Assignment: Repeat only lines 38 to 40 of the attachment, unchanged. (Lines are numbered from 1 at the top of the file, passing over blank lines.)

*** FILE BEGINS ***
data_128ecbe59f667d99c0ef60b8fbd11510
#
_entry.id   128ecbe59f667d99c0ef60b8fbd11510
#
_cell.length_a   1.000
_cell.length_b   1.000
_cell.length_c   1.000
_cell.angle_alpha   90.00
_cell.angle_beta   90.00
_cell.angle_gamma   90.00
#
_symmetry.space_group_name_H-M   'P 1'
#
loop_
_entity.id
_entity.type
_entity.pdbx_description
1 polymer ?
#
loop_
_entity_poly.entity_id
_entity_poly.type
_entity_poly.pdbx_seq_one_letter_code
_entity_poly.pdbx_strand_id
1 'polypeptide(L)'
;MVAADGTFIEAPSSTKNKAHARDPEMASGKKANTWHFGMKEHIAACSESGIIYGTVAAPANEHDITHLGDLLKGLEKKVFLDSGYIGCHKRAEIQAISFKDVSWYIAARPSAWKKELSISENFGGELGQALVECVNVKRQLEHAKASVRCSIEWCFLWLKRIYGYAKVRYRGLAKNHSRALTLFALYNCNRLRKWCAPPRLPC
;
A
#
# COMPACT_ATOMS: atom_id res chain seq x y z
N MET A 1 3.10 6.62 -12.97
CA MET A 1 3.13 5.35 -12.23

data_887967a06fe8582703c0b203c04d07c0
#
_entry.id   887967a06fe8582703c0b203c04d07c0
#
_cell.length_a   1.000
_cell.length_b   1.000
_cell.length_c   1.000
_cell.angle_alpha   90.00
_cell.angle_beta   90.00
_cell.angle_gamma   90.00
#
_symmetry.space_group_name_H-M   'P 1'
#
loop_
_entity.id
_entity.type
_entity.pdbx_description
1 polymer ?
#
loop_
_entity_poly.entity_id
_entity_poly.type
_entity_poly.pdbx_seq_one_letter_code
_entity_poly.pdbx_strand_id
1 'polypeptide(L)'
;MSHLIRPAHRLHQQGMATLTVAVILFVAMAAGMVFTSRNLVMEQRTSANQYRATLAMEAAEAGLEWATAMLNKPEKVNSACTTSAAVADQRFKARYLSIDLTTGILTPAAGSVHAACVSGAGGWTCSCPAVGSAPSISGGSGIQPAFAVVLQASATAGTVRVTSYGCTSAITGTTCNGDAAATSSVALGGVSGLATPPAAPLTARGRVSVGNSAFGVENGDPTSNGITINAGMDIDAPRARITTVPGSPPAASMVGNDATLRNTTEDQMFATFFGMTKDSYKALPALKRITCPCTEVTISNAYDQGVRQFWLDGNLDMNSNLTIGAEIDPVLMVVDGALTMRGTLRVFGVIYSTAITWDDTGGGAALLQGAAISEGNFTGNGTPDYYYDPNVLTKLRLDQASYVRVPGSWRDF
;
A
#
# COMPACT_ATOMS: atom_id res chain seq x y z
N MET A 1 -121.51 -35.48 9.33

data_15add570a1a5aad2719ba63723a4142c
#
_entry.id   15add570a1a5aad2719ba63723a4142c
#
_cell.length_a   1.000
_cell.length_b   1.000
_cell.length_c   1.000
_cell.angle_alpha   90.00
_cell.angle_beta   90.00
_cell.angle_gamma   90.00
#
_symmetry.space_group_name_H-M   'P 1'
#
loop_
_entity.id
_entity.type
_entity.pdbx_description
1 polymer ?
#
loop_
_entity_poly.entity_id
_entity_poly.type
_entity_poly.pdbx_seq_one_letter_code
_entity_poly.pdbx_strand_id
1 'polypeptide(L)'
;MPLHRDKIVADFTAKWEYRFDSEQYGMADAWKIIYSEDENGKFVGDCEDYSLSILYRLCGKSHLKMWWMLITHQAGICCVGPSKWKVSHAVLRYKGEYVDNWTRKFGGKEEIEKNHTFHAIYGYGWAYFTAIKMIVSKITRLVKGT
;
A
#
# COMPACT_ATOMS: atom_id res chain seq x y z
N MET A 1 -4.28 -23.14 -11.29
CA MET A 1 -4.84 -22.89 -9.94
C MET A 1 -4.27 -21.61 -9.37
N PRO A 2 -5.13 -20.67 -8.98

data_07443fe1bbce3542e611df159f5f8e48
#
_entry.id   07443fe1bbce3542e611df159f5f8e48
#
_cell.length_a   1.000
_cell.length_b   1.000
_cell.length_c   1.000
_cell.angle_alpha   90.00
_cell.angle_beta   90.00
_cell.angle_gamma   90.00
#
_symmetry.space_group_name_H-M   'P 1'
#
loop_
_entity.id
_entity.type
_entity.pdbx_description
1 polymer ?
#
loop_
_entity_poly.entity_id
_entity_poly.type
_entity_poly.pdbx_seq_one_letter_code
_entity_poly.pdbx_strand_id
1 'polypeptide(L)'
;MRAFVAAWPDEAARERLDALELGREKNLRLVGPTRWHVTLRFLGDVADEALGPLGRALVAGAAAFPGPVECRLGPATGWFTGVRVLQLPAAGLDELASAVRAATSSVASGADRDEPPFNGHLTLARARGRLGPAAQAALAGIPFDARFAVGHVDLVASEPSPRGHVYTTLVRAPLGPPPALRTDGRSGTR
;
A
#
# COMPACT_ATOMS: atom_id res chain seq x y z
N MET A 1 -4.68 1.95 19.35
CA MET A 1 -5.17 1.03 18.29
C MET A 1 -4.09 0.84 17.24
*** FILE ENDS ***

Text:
_cell.length_b   1.000
_cell.length_c   1.000
_cell.angle_alpha   90.00